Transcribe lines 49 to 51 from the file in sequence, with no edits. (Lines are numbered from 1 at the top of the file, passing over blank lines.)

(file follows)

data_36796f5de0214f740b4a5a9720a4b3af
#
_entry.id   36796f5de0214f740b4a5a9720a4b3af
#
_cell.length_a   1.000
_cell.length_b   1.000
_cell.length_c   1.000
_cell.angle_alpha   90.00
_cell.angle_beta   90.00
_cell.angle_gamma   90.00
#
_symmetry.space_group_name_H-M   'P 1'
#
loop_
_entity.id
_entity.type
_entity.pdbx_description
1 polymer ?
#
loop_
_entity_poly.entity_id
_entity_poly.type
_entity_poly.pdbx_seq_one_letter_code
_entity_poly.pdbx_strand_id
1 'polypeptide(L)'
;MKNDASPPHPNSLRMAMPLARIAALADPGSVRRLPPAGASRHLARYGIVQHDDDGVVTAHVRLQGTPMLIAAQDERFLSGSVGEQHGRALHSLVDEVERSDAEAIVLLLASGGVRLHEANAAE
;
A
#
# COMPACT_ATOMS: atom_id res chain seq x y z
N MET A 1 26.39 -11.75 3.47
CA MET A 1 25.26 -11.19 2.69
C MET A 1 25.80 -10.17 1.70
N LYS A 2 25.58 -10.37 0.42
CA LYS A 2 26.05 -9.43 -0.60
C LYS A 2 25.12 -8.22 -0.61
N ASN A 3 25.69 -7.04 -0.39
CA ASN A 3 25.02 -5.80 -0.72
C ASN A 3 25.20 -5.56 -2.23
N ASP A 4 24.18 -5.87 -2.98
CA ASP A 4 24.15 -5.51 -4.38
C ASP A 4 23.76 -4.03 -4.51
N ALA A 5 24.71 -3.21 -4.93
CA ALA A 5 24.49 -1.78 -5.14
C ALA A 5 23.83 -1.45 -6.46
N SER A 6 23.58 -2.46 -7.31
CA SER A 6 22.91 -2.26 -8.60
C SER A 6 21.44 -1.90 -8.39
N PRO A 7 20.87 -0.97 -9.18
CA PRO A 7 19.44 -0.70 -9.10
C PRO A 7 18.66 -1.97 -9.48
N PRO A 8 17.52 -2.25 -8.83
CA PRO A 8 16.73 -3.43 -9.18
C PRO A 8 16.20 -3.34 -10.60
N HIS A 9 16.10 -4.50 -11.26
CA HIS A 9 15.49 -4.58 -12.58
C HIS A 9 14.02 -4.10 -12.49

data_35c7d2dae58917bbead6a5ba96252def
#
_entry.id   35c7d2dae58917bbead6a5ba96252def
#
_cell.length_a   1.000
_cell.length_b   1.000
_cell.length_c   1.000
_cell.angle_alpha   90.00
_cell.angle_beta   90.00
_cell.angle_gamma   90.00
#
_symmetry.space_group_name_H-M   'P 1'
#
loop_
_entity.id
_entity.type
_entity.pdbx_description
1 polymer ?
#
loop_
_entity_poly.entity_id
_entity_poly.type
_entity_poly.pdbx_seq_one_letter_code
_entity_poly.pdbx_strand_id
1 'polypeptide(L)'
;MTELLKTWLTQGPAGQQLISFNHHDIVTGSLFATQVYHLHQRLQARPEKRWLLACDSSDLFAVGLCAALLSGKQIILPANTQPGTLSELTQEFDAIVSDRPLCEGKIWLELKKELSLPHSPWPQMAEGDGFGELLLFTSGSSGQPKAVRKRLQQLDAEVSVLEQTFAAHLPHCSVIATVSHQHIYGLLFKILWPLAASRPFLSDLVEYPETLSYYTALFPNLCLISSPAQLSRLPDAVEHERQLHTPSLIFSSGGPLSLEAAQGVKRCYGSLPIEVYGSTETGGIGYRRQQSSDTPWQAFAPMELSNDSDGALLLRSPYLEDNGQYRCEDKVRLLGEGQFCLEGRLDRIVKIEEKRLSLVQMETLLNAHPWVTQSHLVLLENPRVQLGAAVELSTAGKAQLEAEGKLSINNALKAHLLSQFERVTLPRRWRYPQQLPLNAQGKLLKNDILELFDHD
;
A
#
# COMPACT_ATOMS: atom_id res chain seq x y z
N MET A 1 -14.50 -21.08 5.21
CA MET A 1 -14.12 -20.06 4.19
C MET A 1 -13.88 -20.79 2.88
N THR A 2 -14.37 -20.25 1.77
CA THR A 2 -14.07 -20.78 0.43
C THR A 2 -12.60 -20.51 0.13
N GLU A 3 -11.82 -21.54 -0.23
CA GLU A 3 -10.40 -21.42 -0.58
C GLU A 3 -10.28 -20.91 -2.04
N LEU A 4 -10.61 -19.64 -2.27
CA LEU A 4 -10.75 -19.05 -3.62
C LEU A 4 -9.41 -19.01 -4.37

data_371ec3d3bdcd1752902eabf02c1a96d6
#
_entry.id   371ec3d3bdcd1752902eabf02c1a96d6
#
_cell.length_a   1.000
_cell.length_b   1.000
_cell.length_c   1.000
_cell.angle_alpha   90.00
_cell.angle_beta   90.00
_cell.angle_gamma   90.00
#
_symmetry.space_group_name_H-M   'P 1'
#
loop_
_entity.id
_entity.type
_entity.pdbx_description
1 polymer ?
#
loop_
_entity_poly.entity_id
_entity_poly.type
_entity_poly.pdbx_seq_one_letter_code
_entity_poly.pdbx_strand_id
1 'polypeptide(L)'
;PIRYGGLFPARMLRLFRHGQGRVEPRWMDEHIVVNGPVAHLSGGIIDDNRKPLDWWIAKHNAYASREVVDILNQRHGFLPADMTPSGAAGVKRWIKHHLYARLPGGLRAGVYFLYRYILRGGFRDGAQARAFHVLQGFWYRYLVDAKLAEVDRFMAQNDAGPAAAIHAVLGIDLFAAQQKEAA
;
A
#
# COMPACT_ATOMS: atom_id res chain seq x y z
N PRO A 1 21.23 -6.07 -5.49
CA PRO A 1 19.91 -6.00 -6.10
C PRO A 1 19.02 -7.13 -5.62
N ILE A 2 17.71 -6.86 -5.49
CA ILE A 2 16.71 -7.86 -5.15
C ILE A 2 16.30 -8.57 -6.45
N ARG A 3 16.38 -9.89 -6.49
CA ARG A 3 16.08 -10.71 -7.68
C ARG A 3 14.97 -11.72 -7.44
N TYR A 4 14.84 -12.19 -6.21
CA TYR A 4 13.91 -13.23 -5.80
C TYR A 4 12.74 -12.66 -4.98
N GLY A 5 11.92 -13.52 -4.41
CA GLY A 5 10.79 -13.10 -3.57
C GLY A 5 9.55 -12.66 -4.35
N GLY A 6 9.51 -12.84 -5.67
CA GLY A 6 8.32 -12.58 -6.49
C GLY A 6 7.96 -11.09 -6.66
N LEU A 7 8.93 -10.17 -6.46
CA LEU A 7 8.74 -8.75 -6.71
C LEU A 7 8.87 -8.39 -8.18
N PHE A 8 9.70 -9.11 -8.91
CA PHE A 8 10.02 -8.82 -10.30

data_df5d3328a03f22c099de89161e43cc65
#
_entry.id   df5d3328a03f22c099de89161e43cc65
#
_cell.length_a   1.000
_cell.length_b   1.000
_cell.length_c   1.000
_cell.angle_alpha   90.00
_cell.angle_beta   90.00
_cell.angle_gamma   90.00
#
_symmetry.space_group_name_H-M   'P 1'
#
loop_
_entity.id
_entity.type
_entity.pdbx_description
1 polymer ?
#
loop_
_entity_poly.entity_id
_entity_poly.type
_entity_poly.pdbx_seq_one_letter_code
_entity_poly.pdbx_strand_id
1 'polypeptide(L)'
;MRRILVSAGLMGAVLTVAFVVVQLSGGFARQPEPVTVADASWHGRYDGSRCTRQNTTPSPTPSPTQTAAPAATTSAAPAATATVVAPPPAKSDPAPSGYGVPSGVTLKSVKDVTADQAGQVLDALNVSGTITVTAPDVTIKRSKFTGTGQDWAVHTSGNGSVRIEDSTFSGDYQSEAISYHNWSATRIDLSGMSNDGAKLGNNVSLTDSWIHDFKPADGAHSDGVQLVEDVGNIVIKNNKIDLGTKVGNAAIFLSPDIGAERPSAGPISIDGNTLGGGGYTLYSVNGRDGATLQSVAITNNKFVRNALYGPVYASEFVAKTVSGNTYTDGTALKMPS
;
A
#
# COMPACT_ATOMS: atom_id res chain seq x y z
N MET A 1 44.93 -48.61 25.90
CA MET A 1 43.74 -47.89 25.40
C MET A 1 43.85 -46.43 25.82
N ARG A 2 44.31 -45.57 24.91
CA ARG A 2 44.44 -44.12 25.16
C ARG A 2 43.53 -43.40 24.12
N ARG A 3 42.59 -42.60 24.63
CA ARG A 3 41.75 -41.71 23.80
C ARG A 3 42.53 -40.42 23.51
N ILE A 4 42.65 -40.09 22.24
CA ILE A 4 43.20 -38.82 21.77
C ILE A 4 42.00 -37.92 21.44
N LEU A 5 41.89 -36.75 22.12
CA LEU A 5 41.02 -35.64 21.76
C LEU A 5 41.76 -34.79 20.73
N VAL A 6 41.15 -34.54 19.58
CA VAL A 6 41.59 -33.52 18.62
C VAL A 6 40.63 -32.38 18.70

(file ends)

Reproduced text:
N PRO A 7 20.87 -0.97 -9.18
CA PRO A 7 19.44 -0.70 -9.10
C PRO A 7 18.66 -1.97 -9.48